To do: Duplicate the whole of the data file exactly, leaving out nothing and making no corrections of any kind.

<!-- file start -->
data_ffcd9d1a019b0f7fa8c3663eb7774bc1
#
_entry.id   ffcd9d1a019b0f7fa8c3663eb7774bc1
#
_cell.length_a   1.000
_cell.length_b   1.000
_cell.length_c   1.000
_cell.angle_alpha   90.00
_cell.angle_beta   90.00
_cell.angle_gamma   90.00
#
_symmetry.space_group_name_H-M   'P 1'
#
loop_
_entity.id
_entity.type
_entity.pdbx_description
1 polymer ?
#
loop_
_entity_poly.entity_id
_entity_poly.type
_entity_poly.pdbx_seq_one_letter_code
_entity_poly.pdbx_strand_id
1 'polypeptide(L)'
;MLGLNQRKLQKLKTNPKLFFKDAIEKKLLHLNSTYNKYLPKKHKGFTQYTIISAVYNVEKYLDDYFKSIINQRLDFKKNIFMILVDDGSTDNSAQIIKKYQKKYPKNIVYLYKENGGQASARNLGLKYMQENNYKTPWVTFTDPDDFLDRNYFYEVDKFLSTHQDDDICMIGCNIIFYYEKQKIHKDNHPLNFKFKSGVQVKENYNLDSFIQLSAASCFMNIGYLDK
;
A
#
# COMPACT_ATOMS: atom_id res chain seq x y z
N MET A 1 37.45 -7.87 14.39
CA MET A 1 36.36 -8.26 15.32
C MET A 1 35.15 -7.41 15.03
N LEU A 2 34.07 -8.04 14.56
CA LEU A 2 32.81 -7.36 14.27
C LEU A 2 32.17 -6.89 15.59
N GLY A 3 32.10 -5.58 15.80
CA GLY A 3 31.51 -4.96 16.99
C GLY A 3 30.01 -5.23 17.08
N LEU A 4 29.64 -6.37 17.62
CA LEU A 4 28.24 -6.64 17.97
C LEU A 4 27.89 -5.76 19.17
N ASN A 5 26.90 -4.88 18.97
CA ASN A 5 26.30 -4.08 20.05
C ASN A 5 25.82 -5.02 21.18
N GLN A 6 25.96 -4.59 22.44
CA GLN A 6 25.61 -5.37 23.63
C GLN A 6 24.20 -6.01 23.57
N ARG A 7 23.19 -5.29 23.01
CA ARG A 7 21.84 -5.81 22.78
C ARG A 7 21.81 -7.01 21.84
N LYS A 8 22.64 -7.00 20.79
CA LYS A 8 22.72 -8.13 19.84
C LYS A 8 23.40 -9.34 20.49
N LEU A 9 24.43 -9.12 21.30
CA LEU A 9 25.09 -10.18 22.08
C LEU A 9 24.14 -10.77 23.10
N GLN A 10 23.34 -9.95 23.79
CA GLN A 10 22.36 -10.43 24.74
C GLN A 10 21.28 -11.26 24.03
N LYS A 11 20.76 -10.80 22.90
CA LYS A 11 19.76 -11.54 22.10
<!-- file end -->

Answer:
data_ffcd9d1a019b0f7fa8c3663eb7774bc1
#
_entry.id   ffcd9d1a019b0f7fa8c3663eb7774bc1
#
_cell.length_a   1.000
_cell.length_b   1.000
_cell.length_c   1.000
_cell.angle_alpha   90.00
_cell.angle_beta   90.00
_cell.angle_gamma   90.00
#
_symmetry.space_group_name_H-M   'P 1'
#
loop_
_entity.id
_entity.type
_entity.pdbx_description
1 polymer ?
#
loop_
_entity_poly.entity_id
_entity_poly.type
_entity_poly.pdbx_seq_one_letter_code
_entity_poly.pdbx_strand_id
1 'polypeptide(L)'
;MLGLNQRKLQKLKTNPKLFFKDAIEKKLLHLNSTYNKYLPKKHKGFTQYTIISAVYNVEKYLDDYFKSIINQRLDFKKNIFMILVDDGSTDNSAQIIKKYQKKYPKNIVYLYKENGGQASARNLGLKYMQENNYKTPWVTFTDPDDFLDRNYFYEVDKFLSTHQDDDICMIGCNIIFYYEKQKIHKDNHPLNFKFKSGVQVKENYNLDSFIQLSAASCFMNIGYLDK
;
A
#
# COMPACT_ATOMS: atom_id res chain seq x y z
N MET A 1 37.45 -7.87 14.39
CA MET A 1 36.36 -8.26 15.32
C MET A 1 35.15 -7.41 15.03
N LEU A 2 34.07 -8.04 14.56
CA LEU A 2 32.81 -7.36 14.27
C LEU A 2 32.17 -6.89 15.59
N GLY A 3 32.10 -5.58 15.80
CA GLY A 3 31.51 -4.96 16.99
C GLY A 3 30.01 -5.23 17.08
N LEU A 4 29.64 -6.37 17.62
CA LEU A 4 28.24 -6.64 17.97
C LEU A 4 27.89 -5.76 19.17
N ASN A 5 26.90 -4.88 18.97
CA ASN A 5 26.30 -4.08 20.05
C ASN A 5 25.82 -5.02 21.18
N GLN A 6 25.96 -4.59 22.44
CA GLN A 6 25.61 -5.37 23.63
C GLN A 6 24.20 -6.01 23.57
N ARG A 7 23.19 -5.29 23.01
CA ARG A 7 21.84 -5.81 22.78
C ARG A 7 21.81 -7.01 21.84
N LYS A 8 22.64 -7.00 20.79
CA LYS A 8 22.72 -8.13 19.84
C LYS A 8 23.40 -9.34 20.49
N LEU A 9 24.43 -9.12 21.30
CA LEU A 9 25.09 -10.18 22.08
C LEU A 9 24.14 -10.77 23.10
N GLN A 10 23.34 -9.95 23.79
CA GLN A 10 22.36 -10.43 24.74
C GLN A 10 21.28 -11.26 24.03
N LYS A 11 20.76 -10.80 22.90
CA LYS A 11 19.76 -11.54 22.10